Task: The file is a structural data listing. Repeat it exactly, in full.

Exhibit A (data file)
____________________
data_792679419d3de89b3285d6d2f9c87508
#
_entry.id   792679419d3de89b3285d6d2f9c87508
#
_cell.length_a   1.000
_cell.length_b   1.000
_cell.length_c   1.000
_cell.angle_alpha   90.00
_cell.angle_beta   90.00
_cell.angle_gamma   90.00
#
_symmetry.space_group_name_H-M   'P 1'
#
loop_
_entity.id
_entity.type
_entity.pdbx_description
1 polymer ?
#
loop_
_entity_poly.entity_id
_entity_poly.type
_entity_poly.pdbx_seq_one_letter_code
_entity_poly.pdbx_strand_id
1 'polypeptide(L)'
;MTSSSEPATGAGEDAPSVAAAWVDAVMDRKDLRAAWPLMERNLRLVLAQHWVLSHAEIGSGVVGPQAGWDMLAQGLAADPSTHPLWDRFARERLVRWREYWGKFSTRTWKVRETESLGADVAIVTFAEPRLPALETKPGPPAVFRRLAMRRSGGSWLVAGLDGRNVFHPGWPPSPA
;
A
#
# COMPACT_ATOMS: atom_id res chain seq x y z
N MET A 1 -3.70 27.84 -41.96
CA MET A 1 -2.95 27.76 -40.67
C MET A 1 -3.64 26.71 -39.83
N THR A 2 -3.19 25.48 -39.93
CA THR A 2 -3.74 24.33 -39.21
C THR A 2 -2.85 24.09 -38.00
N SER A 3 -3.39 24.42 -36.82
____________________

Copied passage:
data_792679419d3de89b3285d6d2f9c87508
#
_entry.id   792679419d3de89b3285d6d2f9c87508
#
_cell.length_a   1.000
_cell.length_b   1.000
_cell.length_c   1.000
_cell.angle_alpha   90.00
_cell.angle_beta   90.00
_cell.angle_gamma   90.00
#
_symmetry.space_group_name_H-M   'P 1'
#
loop_
_entity.id
_entity.type
_entity.pdbx_description
1 polymer ?
#
loop_
_entity_poly.entity_id
_entity_poly.type
_entity_poly.pdbx_seq_one_letter_code
_entity_poly.pdbx_strand_id
1 'polypeptide(L)'
;MTSSSEPATGAGEDAPSVAAAWVDAVMDRKDLRAAWPLMERNLRLVLAQHWVLSHAEIGSGVVGPQAGWDMLAQGLAADPSTHPLWDRFARERLVRWREYWGKFSTRTWKVRETESLGADVAIVTFAEPRLPALETKPGPPAVFRRLAMRRSGGSWLVAGLDGRNVFHPGWPPSPA
;
A
#
# COMPACT_ATOMS: atom_id res chain seq x y z
N MET A 1 -3.70 27.84 -41.96
CA MET A 1 -2.95 27.76 -40.67
C MET A 1 -3.64 26.71 -39.83
N THR A 2 -3.19 25.48 -39.93
CA THR A 2 -3.74 24.33 -39.21
C THR A 2 -2.85 24.09 -38.00
N SER A 3 -3.39 24.42 -36.82